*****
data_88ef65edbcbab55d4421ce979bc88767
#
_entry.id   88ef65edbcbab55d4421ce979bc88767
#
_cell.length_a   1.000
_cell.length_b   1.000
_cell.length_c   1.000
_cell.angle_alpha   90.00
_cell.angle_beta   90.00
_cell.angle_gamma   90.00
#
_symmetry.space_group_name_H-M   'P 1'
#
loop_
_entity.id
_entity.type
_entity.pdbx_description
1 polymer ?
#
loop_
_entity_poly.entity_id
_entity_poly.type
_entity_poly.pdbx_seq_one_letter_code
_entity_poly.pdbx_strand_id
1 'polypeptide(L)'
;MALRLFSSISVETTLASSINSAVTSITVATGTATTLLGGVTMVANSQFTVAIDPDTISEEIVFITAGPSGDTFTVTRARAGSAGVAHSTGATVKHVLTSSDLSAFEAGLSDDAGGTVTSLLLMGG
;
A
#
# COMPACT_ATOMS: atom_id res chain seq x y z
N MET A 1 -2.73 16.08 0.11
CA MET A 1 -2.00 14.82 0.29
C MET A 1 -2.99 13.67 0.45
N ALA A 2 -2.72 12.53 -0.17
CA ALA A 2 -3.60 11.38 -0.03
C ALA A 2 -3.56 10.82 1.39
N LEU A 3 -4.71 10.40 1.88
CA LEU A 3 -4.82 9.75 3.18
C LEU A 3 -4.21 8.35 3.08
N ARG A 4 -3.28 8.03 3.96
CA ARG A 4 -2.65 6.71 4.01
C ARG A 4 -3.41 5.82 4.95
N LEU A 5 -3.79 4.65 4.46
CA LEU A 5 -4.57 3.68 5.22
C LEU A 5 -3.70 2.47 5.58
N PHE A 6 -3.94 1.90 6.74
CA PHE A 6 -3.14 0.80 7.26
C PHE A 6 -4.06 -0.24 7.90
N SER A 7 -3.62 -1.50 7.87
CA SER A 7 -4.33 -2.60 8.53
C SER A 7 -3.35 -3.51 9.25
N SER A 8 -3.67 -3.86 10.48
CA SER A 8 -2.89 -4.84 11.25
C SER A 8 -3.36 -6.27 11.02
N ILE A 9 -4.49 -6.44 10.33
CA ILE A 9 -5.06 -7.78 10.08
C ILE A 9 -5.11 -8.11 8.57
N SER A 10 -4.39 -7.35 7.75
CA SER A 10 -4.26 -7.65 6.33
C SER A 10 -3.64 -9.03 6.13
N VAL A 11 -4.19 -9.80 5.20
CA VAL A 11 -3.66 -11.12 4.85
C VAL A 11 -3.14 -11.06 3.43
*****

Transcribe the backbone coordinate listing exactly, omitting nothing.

data_88ef65edbcbab55d4421ce979bc88767
#
_entry.id   88ef65edbcbab55d4421ce979bc88767
#
_cell.length_a   1.000
_cell.length_b   1.000
_cell.length_c   1.000
_cell.angle_alpha   90.00
_cell.angle_beta   90.00
_cell.angle_gamma   90.00
#
_symmetry.space_group_name_H-M   'P 1'
#
loop_
_entity.id
_entity.type
_entity.pdbx_description
1 polymer ?
#
loop_
_entity_poly.entity_id
_entity_poly.type
_entity_poly.pdbx_seq_one_letter_code
_entity_poly.pdbx_strand_id
1 'polypeptide(L)'
;MALRLFSSISVETTLASSINSAVTSITVATGTATTLLGGVTMVANSQFTVAIDPDTISEEIVFITAGPSGDTFTVTRARAGSAGVAHSTGATVKHVLTSSDLSAFEAGLSDDAGGTVTSLLLMGG
;
A
#
# COMPACT_ATOMS: atom_id res chain seq x y z
N MET A 1 -2.73 16.08 0.11
CA MET A 1 -2.00 14.82 0.29
C MET A 1 -2.99 13.67 0.45
N ALA A 2 -2.72 12.53 -0.17
CA ALA A 2 -3.60 11.38 -0.03
C ALA A 2 -3.56 10.82 1.39
N LEU A 3 -4.71 10.40 1.88
CA LEU A 3 -4.82 9.75 3.18
C LEU A 3 -4.21 8.35 3.08
N ARG A 4 -3.28 8.03 3.96
CA ARG A 4 -2.65 6.71 4.01
C ARG A 4 -3.41 5.82 4.95
N LEU A 5 -3.79 4.65 4.46
CA LEU A 5 -4.57 3.68 5.22
C LEU A 5 -3.70 2.47 5.58
N PHE A 6 -3.94 1.90 6.74
CA PHE A 6 -3.14 0.80 7.26
C PHE A 6 -4.06 -0.24 7.90
N SER A 7 -3.62 -1.50 7.87
CA SER A 7 -4.33 -2.60 8.53
C SER A 7 -3.35 -3.51 9.25
N SER A 8 -3.67 -3.86 10.48
CA SER A 8 -2.89 -4.84 11.25
C SER A 8 -3.36 -6.27 11.02
N ILE A 9 -4.49 -6.44 10.33
CA ILE A 9 -5.06 -7.78 10.08
C ILE A 9 -5.11 -8.11 8.57
N SER A 10 -4.39 -7.35 7.75
CA SER A 10 -4.26 -7.65 6.33
C SER A 10 -3.64 -9.03 6.13
N VAL A 11 -4.19 -9.80 5.20
CA VAL A 11 -3.66 -11.12 4.85
C VAL A 11 -3.14 -11.06 3.43